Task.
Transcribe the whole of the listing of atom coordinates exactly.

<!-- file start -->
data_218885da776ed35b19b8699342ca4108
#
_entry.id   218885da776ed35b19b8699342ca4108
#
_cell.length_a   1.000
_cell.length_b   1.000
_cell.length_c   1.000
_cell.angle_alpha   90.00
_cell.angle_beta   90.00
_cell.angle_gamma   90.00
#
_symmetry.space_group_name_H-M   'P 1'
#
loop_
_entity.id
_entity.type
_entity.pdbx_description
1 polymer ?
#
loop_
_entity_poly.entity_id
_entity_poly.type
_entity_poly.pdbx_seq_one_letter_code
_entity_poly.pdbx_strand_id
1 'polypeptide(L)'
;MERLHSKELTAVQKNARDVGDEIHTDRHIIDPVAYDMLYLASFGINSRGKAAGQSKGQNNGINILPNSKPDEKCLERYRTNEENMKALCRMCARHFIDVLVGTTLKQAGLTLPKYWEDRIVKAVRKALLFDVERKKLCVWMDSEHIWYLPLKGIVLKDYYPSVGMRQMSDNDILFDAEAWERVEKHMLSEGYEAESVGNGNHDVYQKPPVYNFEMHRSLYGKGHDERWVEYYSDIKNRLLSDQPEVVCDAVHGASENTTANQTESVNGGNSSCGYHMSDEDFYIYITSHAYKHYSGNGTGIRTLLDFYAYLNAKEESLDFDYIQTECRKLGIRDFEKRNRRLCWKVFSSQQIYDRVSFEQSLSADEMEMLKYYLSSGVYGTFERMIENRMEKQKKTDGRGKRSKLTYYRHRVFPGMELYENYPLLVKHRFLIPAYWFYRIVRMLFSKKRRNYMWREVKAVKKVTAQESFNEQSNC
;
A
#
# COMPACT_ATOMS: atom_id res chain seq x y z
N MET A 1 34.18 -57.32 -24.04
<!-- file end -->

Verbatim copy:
data_218885da776ed35b19b8699342ca4108
#
_entry.id   218885da776ed35b19b8699342ca4108
#
_cell.length_a   1.000
_cell.length_b   1.000
_cell.length_c   1.000
_cell.angle_alpha   90.00
_cell.angle_beta   90.00
_cell.angle_gamma   90.00
#
_symmetry.space_group_name_H-M   'P 1'
#
loop_
_entity.id
_entity.type
_entity.pdbx_description
1 polymer ?
#
loop_
_entity_poly.entity_id
_entity_poly.type
_entity_poly.pdbx_seq_one_letter_code
_entity_poly.pdbx_strand_id
1 'polypeptide(L)'
;MERLHSKELTAVQKNARDVGDEIHTDRHIIDPVAYDMLYLASFGINSRGKAAGQSKGQNNGINILPNSKPDEKCLERYRTNEENMKALCRMCARHFIDVLVGTTLKQAGLTLPKYWEDRIVKAVRKALLFDVERKKLCVWMDSEHIWYLPLKGIVLKDYYPSVGMRQMSDNDILFDAEAWERVEKHMLSEGYEAESVGNGNHDVYQKPPVYNFEMHRSLYGKGHDERWVEYYSDIKNRLLSDQPEVVCDAVHGASENTTANQTESVNGGNSSCGYHMSDEDFYIYITSHAYKHYSGNGTGIRTLLDFYAYLNAKEESLDFDYIQTECRKLGIRDFEKRNRRLCWKVFSSQQIYDRVSFEQSLSADEMEMLKYYLSSGVYGTFERMIENRMEKQKKTDGRGKRSKLTYYRHRVFPGMELYENYPLLVKHRFLIPAYWFYRIVRMLFSKKRRNYMWREVKAVKKVTAQESFNEQSNC
;
A
#
# COMPACT_ATOMS: atom_id res chain seq x y z
N MET A 1 34.18 -57.32 -24.04